This project identifies whether people believe there are some highly valued species and places, and if so, how they expect DOC to manage them.

More specifically, this project sought to identify what the public believes is special and/or iconic with regards to places (natural features) and species, why they consider these to be iconic and what they want DOC to do with regards to protecting these within the context of optimising the conservation effort.

Our research approach 

This was a qualitative project consisting of 15 focus groups. A qualitative approach was most appropriate for the project due to the highly complex nature of the concepts and phenomena being explored. 

While it was not part of the recruitment criteria, the groups included people with a range of different education backgrounds, employment types (including people either not currently working, not working outside of the home or retired) and household structure (single people, people with no children, families with children of different ages and extended families). The groups were also run in a range of different locations across New Zealand. 

Summary of key findings 

The overall finding from this project is that there is widespread awareness that there are many endangered species (including flora, fauna and habitats) in New Zealand – and that DOC will have to prioritise its activities with regards to actively protecting these.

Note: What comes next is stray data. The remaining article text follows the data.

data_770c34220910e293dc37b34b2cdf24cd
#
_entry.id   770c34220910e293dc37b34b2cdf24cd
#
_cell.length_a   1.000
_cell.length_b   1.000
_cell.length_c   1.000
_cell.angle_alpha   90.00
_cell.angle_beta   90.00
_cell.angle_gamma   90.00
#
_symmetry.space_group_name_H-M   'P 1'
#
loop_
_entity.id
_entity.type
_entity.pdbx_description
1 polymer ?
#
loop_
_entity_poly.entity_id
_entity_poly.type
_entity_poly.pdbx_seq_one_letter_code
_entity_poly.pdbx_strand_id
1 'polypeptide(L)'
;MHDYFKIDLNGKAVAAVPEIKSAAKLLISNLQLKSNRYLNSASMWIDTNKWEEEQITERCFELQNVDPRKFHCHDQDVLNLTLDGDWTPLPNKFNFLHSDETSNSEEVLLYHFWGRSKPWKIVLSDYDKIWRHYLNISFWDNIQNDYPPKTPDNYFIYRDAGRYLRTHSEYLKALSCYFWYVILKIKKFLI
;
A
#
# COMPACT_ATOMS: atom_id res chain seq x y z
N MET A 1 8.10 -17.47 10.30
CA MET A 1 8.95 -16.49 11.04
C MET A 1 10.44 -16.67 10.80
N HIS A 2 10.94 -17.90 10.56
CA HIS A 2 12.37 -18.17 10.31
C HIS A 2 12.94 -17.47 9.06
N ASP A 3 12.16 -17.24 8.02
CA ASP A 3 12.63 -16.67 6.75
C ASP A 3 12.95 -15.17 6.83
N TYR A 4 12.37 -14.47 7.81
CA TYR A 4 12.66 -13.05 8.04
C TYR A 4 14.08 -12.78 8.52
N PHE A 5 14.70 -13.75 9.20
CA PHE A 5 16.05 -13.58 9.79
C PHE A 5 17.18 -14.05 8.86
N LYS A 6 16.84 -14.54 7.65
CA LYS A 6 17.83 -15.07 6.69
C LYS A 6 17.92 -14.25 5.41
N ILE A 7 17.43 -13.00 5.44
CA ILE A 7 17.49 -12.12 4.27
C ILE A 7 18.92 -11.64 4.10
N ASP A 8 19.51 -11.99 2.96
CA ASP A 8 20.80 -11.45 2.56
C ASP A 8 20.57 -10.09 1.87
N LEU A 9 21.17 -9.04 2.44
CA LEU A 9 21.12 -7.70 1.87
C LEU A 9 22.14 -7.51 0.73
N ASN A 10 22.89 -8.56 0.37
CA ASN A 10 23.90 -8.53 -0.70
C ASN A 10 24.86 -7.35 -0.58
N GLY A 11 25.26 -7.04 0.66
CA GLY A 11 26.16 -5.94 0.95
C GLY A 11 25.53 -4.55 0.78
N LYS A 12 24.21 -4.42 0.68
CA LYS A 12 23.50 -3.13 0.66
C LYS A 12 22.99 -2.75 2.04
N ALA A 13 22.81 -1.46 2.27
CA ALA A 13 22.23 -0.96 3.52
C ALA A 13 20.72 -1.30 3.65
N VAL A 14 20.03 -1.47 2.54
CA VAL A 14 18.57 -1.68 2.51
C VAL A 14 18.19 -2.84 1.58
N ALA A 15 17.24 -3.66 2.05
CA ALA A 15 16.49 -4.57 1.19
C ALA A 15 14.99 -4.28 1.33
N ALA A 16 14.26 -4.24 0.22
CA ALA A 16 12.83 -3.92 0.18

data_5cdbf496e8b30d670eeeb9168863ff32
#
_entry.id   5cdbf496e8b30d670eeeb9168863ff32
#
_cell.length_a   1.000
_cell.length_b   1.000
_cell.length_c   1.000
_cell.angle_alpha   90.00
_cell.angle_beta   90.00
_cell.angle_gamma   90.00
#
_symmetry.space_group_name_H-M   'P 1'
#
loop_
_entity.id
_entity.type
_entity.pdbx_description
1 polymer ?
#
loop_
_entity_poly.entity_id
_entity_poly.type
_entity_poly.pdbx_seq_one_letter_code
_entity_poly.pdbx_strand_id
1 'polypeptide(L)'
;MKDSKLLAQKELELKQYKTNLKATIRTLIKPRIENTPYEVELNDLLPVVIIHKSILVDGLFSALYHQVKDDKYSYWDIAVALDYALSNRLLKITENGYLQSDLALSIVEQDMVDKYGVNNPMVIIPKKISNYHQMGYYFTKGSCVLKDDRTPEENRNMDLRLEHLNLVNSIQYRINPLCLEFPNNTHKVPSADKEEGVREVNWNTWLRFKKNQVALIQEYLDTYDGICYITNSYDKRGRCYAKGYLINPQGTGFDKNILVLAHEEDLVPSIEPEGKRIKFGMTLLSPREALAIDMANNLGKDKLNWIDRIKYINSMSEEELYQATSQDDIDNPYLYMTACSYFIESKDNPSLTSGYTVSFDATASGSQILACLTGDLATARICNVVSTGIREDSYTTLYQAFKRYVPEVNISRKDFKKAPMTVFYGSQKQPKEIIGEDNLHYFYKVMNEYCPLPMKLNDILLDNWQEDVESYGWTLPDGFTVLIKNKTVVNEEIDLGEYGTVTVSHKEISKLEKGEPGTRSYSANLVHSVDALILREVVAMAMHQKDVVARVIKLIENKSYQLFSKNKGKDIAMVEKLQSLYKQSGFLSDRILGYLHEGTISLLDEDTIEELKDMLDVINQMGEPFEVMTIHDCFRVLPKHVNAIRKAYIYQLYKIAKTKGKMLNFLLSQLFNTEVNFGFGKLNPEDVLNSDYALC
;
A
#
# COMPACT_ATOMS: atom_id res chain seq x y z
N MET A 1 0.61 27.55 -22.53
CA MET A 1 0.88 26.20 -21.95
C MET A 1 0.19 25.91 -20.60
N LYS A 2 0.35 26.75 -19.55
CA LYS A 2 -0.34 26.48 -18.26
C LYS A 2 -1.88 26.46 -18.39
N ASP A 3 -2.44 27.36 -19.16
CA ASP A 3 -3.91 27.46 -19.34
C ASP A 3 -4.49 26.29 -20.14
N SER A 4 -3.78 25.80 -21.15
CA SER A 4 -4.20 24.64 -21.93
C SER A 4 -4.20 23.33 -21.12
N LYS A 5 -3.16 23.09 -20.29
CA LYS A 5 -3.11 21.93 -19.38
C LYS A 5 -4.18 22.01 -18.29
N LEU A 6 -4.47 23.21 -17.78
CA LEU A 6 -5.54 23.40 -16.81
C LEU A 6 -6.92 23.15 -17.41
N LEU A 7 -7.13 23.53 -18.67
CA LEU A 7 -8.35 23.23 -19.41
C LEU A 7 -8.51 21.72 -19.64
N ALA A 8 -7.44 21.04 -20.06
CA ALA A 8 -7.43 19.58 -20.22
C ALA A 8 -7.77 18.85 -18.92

This is seen to be a result of not only perceived resource constraints but also a result of the number of species that they believe are (likely) to be endangered. They are therefore aware that there are species that are not being actively protected by DOC. 

Furthermore this project found that there is a general understanding that there are species that will likely and indeed in some cases definitely become extinct. This is seen to be a result of the activities of people, both past (including the introduction of non-native), and present (through our impact on the environment), the level (perceived by many as relatively low) of resources that are available to DOC, the extent of the decline that in some cases has already occurred with regards to specific species, and also the difficulty that is involved in protection and recovery. 

Participants have a high degree of confidence and place a great of deal of trust in DOC and, overall, are comfortable to defer any decision-making with regards to prioritising conservation activities to DOC as long as that confidence and trust is maintained. Indeed many feel that DOC is the only organisation with the information and expertise to make such decisions.

Publication information

Prepared for the Department of Conservation by Mobius Research and Strategy Ltd.

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